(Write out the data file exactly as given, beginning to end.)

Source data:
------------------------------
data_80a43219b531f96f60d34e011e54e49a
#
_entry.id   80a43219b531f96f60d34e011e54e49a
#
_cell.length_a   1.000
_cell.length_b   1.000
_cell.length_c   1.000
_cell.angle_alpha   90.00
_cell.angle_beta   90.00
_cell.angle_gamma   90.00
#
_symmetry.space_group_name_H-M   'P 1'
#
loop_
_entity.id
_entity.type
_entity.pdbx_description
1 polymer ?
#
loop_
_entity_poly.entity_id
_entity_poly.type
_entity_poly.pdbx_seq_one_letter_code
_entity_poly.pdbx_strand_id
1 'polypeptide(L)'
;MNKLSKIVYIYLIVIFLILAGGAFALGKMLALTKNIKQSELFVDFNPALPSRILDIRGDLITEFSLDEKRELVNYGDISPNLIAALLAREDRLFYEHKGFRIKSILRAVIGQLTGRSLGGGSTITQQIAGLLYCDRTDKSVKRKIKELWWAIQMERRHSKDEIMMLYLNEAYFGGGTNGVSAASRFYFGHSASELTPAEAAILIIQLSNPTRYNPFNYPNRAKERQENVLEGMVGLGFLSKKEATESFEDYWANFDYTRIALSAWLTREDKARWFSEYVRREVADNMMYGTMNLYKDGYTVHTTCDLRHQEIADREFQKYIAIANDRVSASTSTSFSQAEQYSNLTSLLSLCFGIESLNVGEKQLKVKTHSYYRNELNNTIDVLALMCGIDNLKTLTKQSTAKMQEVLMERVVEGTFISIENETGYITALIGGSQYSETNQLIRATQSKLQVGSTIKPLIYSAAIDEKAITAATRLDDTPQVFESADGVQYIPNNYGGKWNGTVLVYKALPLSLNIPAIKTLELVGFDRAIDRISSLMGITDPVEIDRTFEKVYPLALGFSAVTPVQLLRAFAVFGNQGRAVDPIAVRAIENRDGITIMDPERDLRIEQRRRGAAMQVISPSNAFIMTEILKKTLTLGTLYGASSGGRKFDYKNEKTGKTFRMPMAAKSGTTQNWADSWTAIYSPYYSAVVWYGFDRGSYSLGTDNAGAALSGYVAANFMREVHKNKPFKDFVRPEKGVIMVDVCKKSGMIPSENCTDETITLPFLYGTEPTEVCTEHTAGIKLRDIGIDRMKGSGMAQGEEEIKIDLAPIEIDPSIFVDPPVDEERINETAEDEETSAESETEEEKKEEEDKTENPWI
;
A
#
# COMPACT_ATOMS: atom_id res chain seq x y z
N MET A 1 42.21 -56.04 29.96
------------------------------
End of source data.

data_80a43219b531f96f60d34e011e54e49a
#
_entry.id   80a43219b531f96f60d34e011e54e49a
#
_cell.length_a   1.000
_cell.length_b   1.000
_cell.length_c   1.000
_cell.angle_alpha   90.00
_cell.angle_beta   90.00
_cell.angle_gamma   90.00
#
_symmetry.space_group_name_H-M   'P 1'
#
loop_
_entity.id
_entity.type
_entity.pdbx_description
1 polymer ?
#
loop_
_entity_poly.entity_id
_entity_poly.type
_entity_poly.pdbx_seq_one_letter_code
_entity_poly.pdbx_strand_id
1 'polypeptide(L)'
;MNKLSKIVYIYLIVIFLILAGGAFALGKMLALTKNIKQSELFVDFNPALPSRILDIRGDLITEFSLDEKRELVNYGDISPNLIAALLAREDRLFYEHKGFRIKSILRAVIGQLTGRSLGGGSTITQQIAGLLYCDRTDKSVKRKIKELWWAIQMERRHSKDEIMMLYLNEAYFGGGTNGVSAASRFYFGHSASELTPAEAAILIIQLSNPTRYNPFNYPNRAKERQENVLEGMVGLGFLSKKEATESFEDYWANFDYTRIALSAWLTREDKARWFSEYVRREVADNMMYGTMNLYKDGYTVHTTCDLRHQEIADREFQKYIAIANDRVSASTSTSFSQAEQYSNLTSLLSLCFGIESLNVGEKQLKVKTHSYYRNELNNTIDVLALMCGIDNLKTLTKQSTAKMQEVLMERVVEGTFISIENETGYITALIGGSQYSETNQLIRATQSKLQVGSTIKPLIYSAAIDEKAITAATRLDDTPQVFESADGVQYIPNNYGGKWNGTVLVYKALPLSLNIPAIKTLELVGFDRAIDRISSLMGITDPVEIDRTFEKVYPLALGFSAVTPVQLLRAFAVFGNQGRAVDPIAVRAIENRDGITIMDPERDLRIEQRRRGAAMQVISPSNAFIMTEILKKTLTLGTLYGASSGGRKFDYKNEKTGKTFRMPMAAKSGTTQNWADSWTAIYSPYYSAVVWYGFDRGSYSLGTDNAGAALSGYVAANFMREVHKNKPFKDFVRPEKGVIMVDVCKKSGMIPSENCTDETITLPFLYGTEPTEVCTEHTAGIKLRDIGIDRMKGSGMAQGEEEIKIDLAPIEIDPSIFVDPPVDEERINETAEDEETSAESETEEEKKEEEDKTENPWI
;
A
#
# COMPACT_ATOMS: atom_id res chain seq x y z
N MET A 1 42.21 -56.04 29.96